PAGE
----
Read the following pairs of sentences:
- I saw a little girl. She was very beautiful.
- I know a man. His son is at Oxford.
- He got a letter. He had been expecting it.
Each of these pairs can be combined into a single sentence:
- I saw a little girl who was very beautiful.
- I know a man whose son is at Oxford.
- He got a letter that he had been expecting.
Here the words who, whose and which are examples of relative pronouns. Let’s examine what purpose they serve in the sentences.
In sentence 1, who stands for the little girl: hence it is a pronoun. It also connects the two statements ‘I saw a little girl’ and ‘She was very beautiful’. Hence it acts as a conjunction. Thus it does double work and may be called a conjunctive pronoun. But it is actually called a relative pronoun because it relates or refers to a noun that has gone before it.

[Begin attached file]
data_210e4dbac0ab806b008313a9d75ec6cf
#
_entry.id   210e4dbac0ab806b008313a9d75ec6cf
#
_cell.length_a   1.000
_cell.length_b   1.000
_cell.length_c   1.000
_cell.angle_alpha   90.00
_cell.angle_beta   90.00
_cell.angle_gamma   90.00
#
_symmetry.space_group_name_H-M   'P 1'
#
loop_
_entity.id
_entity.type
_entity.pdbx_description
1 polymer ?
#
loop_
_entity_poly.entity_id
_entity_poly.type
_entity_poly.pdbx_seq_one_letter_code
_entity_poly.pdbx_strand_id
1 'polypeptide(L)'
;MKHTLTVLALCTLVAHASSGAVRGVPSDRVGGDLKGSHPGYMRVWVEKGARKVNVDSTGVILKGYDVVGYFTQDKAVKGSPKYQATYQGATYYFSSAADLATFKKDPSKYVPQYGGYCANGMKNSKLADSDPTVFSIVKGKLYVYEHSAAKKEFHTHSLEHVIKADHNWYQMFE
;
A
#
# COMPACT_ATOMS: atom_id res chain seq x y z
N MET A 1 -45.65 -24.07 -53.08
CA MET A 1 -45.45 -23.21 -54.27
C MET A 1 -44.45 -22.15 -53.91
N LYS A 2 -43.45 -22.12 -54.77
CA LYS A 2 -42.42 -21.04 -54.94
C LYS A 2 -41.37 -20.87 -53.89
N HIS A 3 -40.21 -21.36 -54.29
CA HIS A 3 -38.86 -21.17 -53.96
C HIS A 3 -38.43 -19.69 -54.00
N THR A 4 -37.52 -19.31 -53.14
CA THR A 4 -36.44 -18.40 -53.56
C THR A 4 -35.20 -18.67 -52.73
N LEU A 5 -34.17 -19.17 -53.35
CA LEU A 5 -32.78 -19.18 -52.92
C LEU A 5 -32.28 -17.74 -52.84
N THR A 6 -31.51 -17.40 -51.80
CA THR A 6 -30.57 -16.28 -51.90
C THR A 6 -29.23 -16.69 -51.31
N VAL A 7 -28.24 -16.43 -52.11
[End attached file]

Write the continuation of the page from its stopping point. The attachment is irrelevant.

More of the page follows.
In sentence 2 and 3, the words whose and which also do double work as pronoun and conjunction. Both are, therefore, called relative pronouns.
The noun to which a relative pronoun refers is called its antecedent. In the sentences given above, the nouns girl, man and letter are the antecedents of who, whose and which respectively.
Functions of the relatives within their clauses
Within the subordinate clause the relative pronoun may serve as subject or object of the verb, or object of a preposition.
Trust no man who does not love his country. (Here the relative pronoun who is the subject of the subordinate clause ‘who does not love his country’.)
As object of the verb
There I met an old man whom my father had known.
As the object of a preposition
There was no room in which we could stay.
Note that when the relative pronoun is the object of a preposition, we can put the preposition at the end of the clause. In such cases we usually omit the relative pronoun.
There was no room we could stay in.